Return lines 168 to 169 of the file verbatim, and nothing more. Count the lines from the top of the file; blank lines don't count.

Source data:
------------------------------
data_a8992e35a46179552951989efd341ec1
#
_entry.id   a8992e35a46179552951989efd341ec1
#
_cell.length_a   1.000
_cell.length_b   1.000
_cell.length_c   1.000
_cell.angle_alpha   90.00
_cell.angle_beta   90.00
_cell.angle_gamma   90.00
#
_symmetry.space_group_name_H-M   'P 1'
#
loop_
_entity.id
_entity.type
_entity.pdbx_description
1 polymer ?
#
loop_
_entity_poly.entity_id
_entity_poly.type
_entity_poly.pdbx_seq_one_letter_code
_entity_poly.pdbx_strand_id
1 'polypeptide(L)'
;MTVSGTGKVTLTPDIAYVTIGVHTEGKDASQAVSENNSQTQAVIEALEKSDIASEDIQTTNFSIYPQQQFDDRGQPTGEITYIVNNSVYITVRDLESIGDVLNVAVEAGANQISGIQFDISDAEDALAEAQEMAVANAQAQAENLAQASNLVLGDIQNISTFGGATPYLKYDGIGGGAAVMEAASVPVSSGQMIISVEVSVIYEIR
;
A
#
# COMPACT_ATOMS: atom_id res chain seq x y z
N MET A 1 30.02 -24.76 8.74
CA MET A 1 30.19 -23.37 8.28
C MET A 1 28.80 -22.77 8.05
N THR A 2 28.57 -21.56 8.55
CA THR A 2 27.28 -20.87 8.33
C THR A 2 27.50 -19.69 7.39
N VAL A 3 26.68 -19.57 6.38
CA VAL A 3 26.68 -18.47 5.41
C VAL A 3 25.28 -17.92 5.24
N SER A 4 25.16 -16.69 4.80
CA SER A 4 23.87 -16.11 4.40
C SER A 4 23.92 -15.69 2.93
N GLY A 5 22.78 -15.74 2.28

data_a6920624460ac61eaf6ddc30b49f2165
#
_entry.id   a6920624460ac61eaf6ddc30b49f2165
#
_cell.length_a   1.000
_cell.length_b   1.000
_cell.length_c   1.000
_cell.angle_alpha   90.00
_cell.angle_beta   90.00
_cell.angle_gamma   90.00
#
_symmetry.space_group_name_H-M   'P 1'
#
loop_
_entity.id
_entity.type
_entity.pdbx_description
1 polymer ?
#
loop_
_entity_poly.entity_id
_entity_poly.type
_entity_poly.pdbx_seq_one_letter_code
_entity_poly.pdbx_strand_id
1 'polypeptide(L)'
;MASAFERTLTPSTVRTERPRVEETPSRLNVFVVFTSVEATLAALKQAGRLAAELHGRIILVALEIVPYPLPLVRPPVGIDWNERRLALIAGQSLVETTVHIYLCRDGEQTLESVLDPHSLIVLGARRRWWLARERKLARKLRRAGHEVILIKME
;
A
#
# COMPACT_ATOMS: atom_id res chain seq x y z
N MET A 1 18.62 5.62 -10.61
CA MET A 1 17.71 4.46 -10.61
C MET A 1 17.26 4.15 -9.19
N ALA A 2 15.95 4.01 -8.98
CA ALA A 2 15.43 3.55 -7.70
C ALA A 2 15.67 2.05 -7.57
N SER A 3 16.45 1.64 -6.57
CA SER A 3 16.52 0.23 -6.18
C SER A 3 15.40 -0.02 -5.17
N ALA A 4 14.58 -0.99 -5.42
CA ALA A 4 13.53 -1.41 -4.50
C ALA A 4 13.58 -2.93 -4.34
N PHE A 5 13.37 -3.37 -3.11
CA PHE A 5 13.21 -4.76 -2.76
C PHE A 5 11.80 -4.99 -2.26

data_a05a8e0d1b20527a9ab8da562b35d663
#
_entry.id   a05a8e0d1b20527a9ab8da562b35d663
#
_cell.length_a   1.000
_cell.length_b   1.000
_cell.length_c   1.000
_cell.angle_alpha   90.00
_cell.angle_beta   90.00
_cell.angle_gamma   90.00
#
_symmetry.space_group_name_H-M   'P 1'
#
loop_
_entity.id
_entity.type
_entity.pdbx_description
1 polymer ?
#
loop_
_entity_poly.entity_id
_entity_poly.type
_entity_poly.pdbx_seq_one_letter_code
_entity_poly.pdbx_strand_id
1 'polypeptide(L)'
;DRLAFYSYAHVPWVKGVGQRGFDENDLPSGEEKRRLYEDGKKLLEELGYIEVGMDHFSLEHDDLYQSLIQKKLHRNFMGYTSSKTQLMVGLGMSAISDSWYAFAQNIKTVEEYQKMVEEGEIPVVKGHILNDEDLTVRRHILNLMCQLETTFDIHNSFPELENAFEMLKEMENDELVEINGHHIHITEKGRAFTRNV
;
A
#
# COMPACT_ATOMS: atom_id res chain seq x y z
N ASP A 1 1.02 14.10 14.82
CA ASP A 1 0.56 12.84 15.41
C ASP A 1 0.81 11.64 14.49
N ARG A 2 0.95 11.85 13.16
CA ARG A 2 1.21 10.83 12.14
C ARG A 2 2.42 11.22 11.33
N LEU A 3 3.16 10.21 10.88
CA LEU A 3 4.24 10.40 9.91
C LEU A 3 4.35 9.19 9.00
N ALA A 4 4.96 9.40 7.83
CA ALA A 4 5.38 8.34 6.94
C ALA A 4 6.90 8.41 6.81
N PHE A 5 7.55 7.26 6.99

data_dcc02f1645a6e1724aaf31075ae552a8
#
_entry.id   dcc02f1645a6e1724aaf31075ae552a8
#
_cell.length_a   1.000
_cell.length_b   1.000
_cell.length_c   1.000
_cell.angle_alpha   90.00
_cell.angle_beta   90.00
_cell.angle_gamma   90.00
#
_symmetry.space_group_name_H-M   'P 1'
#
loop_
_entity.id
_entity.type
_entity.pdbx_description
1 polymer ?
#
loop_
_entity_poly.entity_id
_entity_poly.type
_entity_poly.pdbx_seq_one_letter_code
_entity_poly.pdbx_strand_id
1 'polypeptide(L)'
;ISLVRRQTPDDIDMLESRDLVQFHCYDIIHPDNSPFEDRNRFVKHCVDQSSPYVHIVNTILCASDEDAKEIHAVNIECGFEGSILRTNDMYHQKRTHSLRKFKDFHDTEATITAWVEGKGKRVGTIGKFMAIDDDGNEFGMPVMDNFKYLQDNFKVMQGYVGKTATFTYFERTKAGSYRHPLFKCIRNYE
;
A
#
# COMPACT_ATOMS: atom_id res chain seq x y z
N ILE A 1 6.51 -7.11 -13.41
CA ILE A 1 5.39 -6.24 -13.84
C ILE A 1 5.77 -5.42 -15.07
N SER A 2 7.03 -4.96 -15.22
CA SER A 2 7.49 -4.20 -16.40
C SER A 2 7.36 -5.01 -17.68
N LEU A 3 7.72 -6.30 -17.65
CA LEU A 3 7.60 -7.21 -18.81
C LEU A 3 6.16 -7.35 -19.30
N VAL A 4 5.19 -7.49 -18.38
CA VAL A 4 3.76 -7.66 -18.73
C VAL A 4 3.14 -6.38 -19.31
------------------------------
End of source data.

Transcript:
N LEU A 3 7.72 -6.30 -17.65
CA LEU A 3 7.60 -7.21 -18.81